Olaf has asked me to post about the Stern Report, which in case you missed it expects climate change to incur $7 trillion (that's with a T!) in losses for the global economy, but could be averted for 5% of that.
Unfortunately, the Stern Report is 700 frickin pages long, so this isn't something we I can give a 300-word summary of. Rather, I'll be trying to go through the report over the next little while, and extracting the neat bits.
The short version is that Stern took the science of climate change seriously, and is presenting what I think is a reasonable estimate of the worst-case scenario. The skeptics see this and say "Oh, it won't be that bad." Well, sorry, no. Stern's estimates are worse than the IPCC's for the simple reason that in the intervening time, the science has gotten much more alarming - specifically, the discovery of a number of positive-feedback loops.
In five more years, I would be upset, but not surprised, to see Stern's own estimates eclipsed by even more alarming science. This isn't a sign of runaway sicentist hysteria, but a sign of runaway climate change.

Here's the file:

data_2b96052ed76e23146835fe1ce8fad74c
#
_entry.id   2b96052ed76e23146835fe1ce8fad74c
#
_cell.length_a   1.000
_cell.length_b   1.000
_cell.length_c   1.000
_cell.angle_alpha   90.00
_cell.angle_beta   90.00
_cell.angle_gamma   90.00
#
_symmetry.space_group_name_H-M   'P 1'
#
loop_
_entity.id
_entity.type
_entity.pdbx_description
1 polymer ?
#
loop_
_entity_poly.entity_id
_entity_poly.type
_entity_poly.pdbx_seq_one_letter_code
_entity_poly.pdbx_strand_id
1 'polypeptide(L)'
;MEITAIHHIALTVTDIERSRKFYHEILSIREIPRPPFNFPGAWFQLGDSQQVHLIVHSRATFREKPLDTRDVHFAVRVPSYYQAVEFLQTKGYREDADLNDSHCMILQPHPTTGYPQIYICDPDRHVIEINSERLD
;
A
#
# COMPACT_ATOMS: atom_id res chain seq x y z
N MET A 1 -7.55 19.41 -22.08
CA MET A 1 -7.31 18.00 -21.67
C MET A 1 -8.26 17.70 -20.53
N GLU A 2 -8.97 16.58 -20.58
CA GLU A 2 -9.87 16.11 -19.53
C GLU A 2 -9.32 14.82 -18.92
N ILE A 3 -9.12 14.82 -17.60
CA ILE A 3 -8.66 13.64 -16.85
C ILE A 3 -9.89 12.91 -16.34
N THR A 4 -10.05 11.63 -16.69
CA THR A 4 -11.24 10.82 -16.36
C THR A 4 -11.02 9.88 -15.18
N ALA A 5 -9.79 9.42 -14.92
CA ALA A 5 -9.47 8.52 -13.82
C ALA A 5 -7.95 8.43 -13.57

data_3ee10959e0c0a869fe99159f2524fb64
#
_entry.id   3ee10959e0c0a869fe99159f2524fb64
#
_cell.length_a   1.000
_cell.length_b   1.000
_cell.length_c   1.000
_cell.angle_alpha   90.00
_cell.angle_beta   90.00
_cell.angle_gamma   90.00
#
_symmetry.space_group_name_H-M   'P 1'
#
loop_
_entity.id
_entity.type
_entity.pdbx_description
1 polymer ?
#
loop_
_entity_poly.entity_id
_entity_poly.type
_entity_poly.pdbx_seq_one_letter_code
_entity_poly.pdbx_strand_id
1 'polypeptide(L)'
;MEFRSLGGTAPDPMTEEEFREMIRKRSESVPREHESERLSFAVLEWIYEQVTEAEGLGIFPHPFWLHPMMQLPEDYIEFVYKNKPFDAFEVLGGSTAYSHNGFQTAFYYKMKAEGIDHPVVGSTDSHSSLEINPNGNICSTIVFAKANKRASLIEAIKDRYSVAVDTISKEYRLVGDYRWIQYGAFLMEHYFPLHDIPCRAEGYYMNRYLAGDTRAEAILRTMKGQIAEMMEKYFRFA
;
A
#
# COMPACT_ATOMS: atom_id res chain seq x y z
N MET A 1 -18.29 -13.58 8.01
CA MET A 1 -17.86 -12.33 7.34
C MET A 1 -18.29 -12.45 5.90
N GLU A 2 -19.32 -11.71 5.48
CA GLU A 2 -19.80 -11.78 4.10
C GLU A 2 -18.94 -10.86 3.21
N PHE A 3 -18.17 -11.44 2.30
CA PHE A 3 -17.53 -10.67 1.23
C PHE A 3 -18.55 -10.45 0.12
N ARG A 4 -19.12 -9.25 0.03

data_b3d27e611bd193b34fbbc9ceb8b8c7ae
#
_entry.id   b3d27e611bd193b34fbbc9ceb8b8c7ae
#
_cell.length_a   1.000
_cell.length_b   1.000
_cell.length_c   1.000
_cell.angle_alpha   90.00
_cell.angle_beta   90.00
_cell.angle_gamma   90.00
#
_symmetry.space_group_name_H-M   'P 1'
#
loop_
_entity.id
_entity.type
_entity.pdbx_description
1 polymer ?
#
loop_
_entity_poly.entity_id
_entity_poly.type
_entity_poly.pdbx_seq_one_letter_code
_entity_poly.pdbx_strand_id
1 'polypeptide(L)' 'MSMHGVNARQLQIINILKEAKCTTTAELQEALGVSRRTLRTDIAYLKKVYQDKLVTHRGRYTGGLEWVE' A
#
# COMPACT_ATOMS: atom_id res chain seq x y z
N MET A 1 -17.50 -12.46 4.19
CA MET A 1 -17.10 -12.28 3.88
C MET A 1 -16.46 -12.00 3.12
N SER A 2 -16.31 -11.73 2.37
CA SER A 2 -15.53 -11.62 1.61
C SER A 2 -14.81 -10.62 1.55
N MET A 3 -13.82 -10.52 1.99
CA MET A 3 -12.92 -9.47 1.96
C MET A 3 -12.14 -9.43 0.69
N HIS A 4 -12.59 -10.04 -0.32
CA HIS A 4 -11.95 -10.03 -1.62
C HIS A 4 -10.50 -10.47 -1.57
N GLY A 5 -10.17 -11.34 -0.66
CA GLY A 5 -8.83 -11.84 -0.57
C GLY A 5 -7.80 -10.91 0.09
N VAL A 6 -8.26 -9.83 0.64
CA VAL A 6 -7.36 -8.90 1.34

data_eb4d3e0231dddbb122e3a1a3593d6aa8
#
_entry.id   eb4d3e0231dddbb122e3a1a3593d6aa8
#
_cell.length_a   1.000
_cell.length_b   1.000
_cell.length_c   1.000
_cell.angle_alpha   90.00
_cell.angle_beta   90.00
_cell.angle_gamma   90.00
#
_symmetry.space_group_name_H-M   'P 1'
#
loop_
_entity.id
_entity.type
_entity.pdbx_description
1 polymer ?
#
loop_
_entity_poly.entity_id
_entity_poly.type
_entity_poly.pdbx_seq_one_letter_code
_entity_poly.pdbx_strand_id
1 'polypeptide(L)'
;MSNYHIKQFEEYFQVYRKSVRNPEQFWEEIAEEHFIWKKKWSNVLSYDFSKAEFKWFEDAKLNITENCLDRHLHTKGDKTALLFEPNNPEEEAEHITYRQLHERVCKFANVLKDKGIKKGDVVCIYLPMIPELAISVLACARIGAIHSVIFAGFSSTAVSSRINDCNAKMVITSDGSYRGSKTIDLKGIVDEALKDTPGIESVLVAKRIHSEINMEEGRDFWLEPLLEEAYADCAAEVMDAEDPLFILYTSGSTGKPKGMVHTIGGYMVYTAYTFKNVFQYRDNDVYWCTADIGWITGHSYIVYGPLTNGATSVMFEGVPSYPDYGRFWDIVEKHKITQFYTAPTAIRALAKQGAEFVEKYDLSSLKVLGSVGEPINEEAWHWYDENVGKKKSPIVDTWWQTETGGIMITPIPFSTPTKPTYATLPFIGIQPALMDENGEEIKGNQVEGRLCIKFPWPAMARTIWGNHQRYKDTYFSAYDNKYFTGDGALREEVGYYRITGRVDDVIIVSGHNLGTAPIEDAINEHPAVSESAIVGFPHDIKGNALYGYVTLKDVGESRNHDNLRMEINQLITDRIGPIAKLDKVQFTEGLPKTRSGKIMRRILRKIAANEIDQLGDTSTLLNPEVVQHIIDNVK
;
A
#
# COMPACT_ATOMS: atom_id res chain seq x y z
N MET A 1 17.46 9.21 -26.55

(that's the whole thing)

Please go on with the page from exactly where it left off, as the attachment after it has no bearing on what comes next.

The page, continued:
There's one bit so far that I don't think has gotten enough attention - Stern's admonition that prices alone will not save us. That is, increasing the price of gasoline, coal, or whatever will not actually reduce the risk of climate change, and in fact may increase our risks. The simple fact is that as oil prices have increased, the resource pool has grown to include not just the tar sands, but also potentially coal-to-liquids and oil shale.
Stern estimates that even at current prices, there's enough economically-available carbon in the ground to almost triple the preindustrial levels of CO2 - an eventuality I don't even want to think of. The idea of sunny beaches in the NWT scares the crap out of me.
Bizarrely, I find myself in agreement with our PM and Environment Minister on this point: if we're serious about pollution, regulation and law are more efficient means of prohibiting certain behaviours than taxes. The main difference, of course, is that I actually am serious, whereas Harper and Ambrose are not.